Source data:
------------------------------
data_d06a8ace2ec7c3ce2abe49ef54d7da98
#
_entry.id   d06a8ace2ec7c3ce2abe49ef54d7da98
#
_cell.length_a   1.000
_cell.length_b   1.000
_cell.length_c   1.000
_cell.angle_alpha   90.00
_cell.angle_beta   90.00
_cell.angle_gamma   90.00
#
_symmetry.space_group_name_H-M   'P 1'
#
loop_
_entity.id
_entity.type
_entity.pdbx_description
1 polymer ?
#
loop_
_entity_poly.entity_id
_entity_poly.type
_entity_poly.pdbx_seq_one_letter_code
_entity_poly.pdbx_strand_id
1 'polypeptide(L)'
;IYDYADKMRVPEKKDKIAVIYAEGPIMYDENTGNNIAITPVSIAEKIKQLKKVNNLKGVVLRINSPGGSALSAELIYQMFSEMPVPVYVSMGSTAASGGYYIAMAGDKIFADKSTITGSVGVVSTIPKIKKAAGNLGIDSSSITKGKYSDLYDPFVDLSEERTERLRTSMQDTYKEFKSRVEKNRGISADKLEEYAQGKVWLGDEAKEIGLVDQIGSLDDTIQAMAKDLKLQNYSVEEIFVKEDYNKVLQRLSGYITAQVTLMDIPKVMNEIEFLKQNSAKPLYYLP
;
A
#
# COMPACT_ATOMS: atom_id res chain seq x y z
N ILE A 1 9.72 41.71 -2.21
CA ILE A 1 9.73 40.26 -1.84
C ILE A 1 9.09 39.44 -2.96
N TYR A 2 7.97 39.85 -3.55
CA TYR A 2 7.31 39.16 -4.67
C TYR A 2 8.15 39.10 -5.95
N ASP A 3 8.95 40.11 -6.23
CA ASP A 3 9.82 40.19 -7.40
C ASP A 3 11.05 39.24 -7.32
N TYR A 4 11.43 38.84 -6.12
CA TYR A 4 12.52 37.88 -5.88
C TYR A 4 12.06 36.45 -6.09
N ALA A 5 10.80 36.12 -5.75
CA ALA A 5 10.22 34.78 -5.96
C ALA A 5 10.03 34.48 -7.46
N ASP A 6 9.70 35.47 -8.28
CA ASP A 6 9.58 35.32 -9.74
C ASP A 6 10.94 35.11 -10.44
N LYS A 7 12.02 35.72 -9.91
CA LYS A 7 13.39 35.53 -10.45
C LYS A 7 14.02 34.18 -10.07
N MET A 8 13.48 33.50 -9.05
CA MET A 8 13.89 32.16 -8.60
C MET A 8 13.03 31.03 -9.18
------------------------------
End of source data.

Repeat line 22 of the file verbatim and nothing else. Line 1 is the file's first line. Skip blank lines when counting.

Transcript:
_entity_poly.type